ARTIST INDEX GO BACK
 Vermeer, Jan

Jan or Johannes Vermeer van Delft, b. October 1632, d. December 1675, a Dutch genre painter who lived and worked in Delft, created some of the most exquisite paintings in Western art.

His works are rare. Of the 35 or 36 paintings generally attributed to him, most portray figures in interiors. All his works are admired for the sensitivity with which he rendered effects of light and color and for the poetic quality of his images.

Little is known for certain about Vermeer's career. His teacher may have been Leonaert Bramer, a Delft artist who was a witness at Vermeer's marriage in 1653. His earliest signed and dated painting, The Procuress (1656; Gemaldegalerie Alte Meister, Dresden), is thematically related to a Dirck van Baburen painting that Vermeer owned and that appears in the background of two of his own paintings. Another possible influence was that of Hendrick Terbrugghen, whose style anticipated the light color tonalities of Vermeer's later works.


846 x 982 184.3K
184.3K, 846 x 982

The Procuress
Painted: 1656
Oil on canvas
143 x 130 cm
Staatliche Kunstsammlungen
Dresden
Girl Asleep at a Table
Painted: 1657
Oil on canvas
87.6 x 76.5 cm
Metropolitan Museum of Art
New York

845 x 987 158.2K
158.2K, 845 x 987

850 x 1026 187.2K
187.2K, 850 x 1026

Street in Delft
Painted: 1657-58
Oil on canvas
54.3 x 44 cm
Rijksmuseum
Amsterdam
Soldier and a Laughing Girl
Painted: 1658
Oil on canvas
49.2 x 44.4 cm
The Frick Collection
New York

871 x 961 195.0K
195.0K, 871 x 961

872 x 960 155.3K
155.3K, 872 x 960

The Milkmaid
Painted: 1658-60
Oil on canvas
45.4 x 41 cm
Rijksmuseum
Amsterdam

During the late 1650s, Vermeer, along with his colleague Pieter de Hooch, began to place a new emphasis on depicting figures within carefully composed interior spaces. Other Dutch painters, including Gerard Ter Borch and Gabriel Metsu, painted similar scenes, but they were less concerned with the articulation of the space than with the description of the figures and their actions. In early paintings such as The Milkmaid (c.1658; Rijksmuseum, Amsterdam), Vermeer struck a delicate balance between the compositional and figural elements, and he achieved highly sensuous surface effects by applying paint thickly and modeling his forms with firm strokes. Later he turned to thinner combinations of glazes to obtain the subtler and more transparent surfaces displayed in paintings such as Woman with a Water Jug (c.1664/5; Metropolitan Museum of Art, New York City).


857 x 968 108.7K
108.7K, 857 x 968

Mistress and Maid
Painted: 1667-68
Oil on canvas
90.2 x 78.7 cm
Frick Collection
New York

The Art of Painting
Painted: 1666-73
Oil on canvas
130 x 110 cm
Kunsthistorisches Museum
Vienna

848 x 1009 136.2K
136.2K, 848 x 1009

826 x 1048 120.1K
120.1K, 826 x 1048

Girl with a Red Hat
Painted: 1666-1667
Oil on canvas
23.2 x 18.1 cm
National Gallery of Art
Washington

Lady Writing a Letter with Her Maid
Painted: 1670-72
Oil on canvas
71.1 x 58.4 cm
National Gallery of Ireland
Dublin

830 x 1008 88.2K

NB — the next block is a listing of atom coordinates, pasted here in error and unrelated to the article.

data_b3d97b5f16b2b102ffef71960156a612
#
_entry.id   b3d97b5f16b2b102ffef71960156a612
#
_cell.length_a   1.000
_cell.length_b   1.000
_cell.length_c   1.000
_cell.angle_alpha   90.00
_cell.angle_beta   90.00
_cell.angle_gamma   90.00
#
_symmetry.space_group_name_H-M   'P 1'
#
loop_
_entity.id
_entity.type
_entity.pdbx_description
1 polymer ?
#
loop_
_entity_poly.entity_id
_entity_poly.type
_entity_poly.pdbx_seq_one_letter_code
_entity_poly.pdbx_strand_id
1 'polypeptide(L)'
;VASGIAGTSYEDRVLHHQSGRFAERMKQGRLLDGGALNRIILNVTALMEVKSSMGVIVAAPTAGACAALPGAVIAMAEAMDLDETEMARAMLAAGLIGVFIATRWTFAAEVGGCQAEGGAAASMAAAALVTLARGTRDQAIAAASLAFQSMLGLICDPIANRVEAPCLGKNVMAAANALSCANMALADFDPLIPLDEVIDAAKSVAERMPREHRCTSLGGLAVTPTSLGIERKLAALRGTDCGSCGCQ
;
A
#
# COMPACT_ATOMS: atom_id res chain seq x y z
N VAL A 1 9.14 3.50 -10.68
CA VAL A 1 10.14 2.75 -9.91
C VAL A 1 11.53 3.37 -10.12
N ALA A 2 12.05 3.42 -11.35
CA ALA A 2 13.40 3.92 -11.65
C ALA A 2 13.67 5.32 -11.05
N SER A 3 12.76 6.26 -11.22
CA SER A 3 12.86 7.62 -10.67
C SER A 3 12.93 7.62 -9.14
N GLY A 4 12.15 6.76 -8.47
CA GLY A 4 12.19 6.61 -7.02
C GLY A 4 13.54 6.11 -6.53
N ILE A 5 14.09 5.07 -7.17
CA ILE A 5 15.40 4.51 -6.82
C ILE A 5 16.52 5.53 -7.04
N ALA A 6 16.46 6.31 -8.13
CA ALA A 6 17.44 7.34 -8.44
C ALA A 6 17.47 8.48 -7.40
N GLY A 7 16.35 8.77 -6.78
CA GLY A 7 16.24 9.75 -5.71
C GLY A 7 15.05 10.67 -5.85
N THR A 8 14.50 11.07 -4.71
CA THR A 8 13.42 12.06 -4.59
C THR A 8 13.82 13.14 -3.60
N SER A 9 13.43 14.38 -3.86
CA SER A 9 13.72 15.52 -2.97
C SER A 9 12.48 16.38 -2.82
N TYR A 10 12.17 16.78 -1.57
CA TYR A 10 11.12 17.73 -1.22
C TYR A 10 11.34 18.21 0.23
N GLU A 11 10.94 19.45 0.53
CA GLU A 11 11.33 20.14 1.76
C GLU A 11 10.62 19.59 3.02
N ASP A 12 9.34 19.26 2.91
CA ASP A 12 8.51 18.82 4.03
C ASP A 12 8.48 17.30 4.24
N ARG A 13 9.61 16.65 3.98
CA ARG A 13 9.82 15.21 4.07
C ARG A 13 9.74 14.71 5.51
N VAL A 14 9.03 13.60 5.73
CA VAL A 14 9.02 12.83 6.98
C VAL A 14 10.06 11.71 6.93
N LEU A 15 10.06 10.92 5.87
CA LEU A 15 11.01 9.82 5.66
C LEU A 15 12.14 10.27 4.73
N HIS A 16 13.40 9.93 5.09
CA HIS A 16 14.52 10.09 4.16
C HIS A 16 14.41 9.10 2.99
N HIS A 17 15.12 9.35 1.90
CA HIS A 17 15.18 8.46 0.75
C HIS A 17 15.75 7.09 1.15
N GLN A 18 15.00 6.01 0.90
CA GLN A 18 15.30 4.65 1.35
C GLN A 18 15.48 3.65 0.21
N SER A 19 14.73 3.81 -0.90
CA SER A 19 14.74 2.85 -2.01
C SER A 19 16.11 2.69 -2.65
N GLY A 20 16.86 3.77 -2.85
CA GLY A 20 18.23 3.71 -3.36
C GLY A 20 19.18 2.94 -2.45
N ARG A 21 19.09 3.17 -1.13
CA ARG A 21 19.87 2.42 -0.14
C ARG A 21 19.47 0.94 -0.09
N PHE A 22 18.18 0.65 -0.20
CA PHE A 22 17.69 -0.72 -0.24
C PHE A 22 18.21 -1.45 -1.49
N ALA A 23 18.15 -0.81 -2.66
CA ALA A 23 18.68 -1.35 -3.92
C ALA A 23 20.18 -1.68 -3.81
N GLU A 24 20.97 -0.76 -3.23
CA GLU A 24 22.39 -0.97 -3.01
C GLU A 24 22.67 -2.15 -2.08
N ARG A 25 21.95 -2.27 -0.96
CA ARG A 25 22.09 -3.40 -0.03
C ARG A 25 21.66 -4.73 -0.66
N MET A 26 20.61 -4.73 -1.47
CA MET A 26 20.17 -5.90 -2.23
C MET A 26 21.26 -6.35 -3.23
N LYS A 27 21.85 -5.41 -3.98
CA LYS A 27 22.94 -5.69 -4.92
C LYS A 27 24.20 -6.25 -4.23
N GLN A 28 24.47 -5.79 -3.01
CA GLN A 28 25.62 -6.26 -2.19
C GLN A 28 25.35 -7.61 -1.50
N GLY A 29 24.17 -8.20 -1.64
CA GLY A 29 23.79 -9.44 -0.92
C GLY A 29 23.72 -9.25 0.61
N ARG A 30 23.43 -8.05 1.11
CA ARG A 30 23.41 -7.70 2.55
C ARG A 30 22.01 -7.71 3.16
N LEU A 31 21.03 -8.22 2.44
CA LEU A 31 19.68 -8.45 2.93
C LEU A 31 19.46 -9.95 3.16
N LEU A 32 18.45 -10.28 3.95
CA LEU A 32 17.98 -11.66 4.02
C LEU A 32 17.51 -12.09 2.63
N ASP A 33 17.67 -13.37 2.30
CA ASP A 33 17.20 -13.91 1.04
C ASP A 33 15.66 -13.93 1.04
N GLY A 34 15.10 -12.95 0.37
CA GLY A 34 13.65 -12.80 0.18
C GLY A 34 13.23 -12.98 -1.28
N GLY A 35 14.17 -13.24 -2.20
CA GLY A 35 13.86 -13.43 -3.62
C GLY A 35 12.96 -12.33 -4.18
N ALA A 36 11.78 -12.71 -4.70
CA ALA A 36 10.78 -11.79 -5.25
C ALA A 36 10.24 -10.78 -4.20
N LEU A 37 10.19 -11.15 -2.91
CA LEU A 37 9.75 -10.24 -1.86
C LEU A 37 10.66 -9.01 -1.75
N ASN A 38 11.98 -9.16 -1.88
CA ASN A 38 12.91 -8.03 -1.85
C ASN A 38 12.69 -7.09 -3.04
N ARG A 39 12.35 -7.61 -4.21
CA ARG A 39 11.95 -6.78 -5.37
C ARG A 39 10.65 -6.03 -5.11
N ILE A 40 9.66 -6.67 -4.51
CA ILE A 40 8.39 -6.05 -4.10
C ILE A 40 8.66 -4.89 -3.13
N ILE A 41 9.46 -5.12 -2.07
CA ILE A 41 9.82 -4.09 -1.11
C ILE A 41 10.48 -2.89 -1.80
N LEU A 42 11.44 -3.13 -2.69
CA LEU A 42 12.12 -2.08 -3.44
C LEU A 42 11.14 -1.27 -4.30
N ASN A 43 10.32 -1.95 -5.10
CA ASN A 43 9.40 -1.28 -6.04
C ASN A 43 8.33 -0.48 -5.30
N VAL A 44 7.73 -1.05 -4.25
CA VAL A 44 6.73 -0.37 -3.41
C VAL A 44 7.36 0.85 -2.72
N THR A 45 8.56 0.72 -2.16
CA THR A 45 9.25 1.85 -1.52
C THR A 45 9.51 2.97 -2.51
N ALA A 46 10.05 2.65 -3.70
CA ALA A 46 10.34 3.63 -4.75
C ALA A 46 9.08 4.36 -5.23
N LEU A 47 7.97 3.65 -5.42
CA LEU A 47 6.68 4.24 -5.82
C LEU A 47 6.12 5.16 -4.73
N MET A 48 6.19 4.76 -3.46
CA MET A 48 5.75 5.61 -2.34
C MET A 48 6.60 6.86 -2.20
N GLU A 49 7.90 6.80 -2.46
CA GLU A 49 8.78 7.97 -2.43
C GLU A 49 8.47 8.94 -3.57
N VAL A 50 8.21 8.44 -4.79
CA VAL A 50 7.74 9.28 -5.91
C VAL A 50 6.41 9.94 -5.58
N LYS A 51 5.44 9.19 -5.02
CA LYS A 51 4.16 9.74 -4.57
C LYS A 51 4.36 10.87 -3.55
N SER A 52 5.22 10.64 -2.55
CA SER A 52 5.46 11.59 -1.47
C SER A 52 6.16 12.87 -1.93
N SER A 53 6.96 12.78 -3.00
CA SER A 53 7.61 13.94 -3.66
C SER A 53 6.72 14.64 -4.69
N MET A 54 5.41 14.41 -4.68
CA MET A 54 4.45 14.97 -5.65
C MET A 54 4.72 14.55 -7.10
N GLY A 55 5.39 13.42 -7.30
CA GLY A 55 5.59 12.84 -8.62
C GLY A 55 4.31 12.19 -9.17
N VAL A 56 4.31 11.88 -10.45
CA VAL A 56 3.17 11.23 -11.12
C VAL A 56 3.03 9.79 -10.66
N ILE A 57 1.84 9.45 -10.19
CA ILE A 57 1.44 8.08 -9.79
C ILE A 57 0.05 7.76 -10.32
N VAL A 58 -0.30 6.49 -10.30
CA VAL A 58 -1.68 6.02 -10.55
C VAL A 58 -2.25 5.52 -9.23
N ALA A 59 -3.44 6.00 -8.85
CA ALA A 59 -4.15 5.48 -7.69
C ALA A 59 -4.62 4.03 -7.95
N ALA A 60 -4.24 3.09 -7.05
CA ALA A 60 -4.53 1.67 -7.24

88.2K, 830 x 1008

848 x 977 163.6K
163.6K, 848 x 977

The Guitar Player
Painted: 1672
Oil on canvas
53 x 46.3 cm
Kenwood
English Heritage

View of Delft
Painted: 1660-61
Oil on canvas
98.5 x 117.5 cm
Mauritshuis
The Hague

1013 x 837 105.8K
105.8K, 1013 x 837

870 x 990 178.3K
178.3K, 870 x 990

The Music Lesson
Painted: 1662-65
Oil on canvas
74.6 x 64.1 cm
Royal Collection, St. James' Palace
London

Young Woman with a Water Pitcher
Painted: 1664-65
Oil on canvas
45.7 x 40.6 cm
Metropolitan Museum of Art
New York

861 x 974 124.9K
124.9K, 861 x 974

868 x 973 112.1K
112.1K, 868 x 973

Woman Weighing Pearls
(Woman Weighing Gold)
Painted: 1662-64
Oil on canvas
42.5 x 38 cm
National Gallery of Art
Washington, D.C.

The Concert
Painted: 1665-66
Oil on canvas
72.5 x 64.7 cm
Isabella Stewart Gardner Museum
Boston

868 x 977 111.5K
111.5K, 868 x 977

802 x 923 122.3K
122.3K, 802 x 923

Girl with a Pearl Earring
Painted: 1665-1666
Oil on canvas
44.5 x 39 cm
Royal Cabinet of Paintings Mauritshuis
The Hague

A keen sensitivity to the effects of light and color and an interest in defining precise spatial relationships probably encouraged Vermeer to experiment with the camera obscura, an optical device that could project the image of sunlit objects placed before it with extraordinary realism. Although he may have sought to depict the camera's effects in his View of Delft (c.1660; Mauritshuis, The Hague), it is unlikely that Vermeer would have traced such an image, as some commentators have charged. Moralizing references occur in several of Vermeer's works, although they tend to be obscured by the paintings' vibrant realism and their general lack of narrative elements. In his Love Letter (c.1670; Rijksmuseum, Amsterdam), a late painting in which the spatial environment becomes more complex and the figures appear more doll-like than in his earlier works, he includes on the back wall a painting of a boat at sea. Because this image was based on a contemporary emblem warning of the perils of love, it was clearly intended to add significance to the figures in the room.



673 x 607 121.1K
121.1K, 673 x 607

View of Delft
Painted: 1660
99 x 118 cm
Mauritshuis
The Hague
The Love Letter
Painted: 1670
44 x 38 cm
Rijksmuseum
Amsterdam

639 x 737 156.8K
156.8K, 639 x 737

After his death Vermeer was overlooked by all but the most discriminating collectors and art historians for more than 200 years. Only after 1866, when the French critic W. Thore-Burger "rediscovered" him, did Vermeer's works become widely known.